Bad Habits Millennials Seem To Be Addicted To
By Vanessa Doctor | August 20, 2014 1:47 PM EST
Millenials are described as individuals who became young adults by the year 2000 or range from 18 to 24 years old during the turn of the millennium. Other descriptions tag millennials as "Generation Y" or those born between 1982 and 2004. Given the era in which they grew up, it is safe to say that these individuals have a different way of viewing and living life. While there are redeeming factors to being a so-called millennials, like being highly adept at technology, it is this same prowess that often leads to their downfall.
Here are five things that millennials should not get used to doing.
1. They prefer cash and do not invest
Around 39% of millennials choose cash as their preferred mode to invest money that they will not be spending for a decade. 24% preferred real estate while 13% prefer buying stocks. The age group actually has the largest retirement savings burden, which can be explained by their preference for quick returns and staying liquid all the time.
In some states, millennials spend a lot on alcohol, which can put a toll on both their health and financial stability. The top five states that spend on alcohol are Massachusetts, Colorado, New York, Wyoming and Illinois. Millennials in other states are, however, more sober, namely Mississippi, Alabama, South Dakota, Iowa and West Virginia.
3. Fast food
Millennials also prefer quick ways to have their meals, which is why some fast food chains thrive more in certain states than others. The average millennial in Oklahoma spends $1,194 on fast food each year, followed by $1040 in Kansas. Those in Texas, Maryland and Virginia spend just under $1,000. Millennials in other states are not so addicted to the grease and spend under $500, such as Vermont, New York, Connecticut and Pennsylvania.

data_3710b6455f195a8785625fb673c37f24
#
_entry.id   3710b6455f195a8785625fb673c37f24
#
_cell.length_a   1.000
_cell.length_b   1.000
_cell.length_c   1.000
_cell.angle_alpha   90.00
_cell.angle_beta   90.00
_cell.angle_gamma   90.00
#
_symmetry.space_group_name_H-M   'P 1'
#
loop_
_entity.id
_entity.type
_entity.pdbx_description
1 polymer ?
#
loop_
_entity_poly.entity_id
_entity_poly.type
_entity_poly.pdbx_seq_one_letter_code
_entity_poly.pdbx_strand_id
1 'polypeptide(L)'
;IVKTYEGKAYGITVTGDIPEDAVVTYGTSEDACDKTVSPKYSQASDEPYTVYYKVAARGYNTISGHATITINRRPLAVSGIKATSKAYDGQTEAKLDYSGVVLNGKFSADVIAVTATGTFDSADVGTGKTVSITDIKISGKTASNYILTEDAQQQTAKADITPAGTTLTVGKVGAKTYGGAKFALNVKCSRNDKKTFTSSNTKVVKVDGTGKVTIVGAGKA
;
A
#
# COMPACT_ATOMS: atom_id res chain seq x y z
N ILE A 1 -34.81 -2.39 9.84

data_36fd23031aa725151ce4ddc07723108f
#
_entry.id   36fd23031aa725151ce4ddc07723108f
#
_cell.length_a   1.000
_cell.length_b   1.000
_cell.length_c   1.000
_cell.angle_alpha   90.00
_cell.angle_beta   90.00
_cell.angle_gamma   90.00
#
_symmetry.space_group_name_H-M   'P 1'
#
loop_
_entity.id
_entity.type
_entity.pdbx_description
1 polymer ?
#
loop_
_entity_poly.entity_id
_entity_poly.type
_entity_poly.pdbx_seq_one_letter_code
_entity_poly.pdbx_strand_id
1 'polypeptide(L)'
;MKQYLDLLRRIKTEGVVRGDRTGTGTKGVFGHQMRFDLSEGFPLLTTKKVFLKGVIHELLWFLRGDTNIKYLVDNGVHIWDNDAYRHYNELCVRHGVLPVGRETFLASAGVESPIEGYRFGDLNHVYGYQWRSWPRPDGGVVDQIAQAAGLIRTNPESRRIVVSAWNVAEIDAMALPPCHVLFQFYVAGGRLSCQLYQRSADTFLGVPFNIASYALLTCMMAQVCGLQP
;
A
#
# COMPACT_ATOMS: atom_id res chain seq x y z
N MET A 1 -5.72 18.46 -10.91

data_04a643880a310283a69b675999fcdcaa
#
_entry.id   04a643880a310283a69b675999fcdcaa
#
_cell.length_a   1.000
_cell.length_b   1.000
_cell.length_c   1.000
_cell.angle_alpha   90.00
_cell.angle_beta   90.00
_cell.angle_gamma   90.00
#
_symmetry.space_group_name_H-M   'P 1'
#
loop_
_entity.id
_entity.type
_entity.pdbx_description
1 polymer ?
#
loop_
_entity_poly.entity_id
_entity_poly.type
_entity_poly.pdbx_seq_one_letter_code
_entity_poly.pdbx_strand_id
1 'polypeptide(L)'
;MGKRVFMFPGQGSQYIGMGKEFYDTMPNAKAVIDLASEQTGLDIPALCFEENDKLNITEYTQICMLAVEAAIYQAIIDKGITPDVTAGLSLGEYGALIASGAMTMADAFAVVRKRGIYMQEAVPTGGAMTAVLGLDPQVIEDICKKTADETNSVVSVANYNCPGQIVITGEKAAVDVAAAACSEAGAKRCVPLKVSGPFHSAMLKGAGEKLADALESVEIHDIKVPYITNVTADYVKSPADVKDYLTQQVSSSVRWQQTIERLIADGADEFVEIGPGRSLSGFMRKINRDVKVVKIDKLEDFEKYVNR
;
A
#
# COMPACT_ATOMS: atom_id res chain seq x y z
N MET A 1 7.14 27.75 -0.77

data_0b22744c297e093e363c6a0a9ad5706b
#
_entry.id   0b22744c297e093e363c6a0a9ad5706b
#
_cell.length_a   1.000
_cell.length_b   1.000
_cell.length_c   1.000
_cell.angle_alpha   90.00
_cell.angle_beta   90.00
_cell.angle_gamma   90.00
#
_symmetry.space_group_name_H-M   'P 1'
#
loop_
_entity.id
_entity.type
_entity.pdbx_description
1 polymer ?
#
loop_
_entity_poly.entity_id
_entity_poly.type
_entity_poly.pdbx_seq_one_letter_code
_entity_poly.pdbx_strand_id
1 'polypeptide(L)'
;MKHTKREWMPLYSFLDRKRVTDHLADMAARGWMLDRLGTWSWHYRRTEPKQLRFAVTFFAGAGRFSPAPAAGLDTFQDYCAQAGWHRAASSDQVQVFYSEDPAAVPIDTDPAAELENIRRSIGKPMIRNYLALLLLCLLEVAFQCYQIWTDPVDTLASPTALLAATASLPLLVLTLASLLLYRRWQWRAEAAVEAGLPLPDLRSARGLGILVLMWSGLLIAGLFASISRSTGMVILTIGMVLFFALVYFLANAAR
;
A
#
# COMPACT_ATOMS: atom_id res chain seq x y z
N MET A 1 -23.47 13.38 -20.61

Millennials are also addicted to coffee and energy drinks to keep them alert at work or play. Millennials in Maine spend the most on caffeine at $307 per year, followed by Massachusetts at $277, New Hampshire at $263 and Connecticut and Washington at $245. Those in Mississippi spend the least at only $47 per year.
These individuals are also reportedly addicted to technology, considering how several major tech and telecommunications companies grew significantly during the year 2000. In effect, they may be very productive at work or very dependent on computers and devices when trying to do tasks and meet objectives.
Understanding the causes as well as controlling these addictions can help improve the way millennials work and can be the keys to their long term productivity and financial success.
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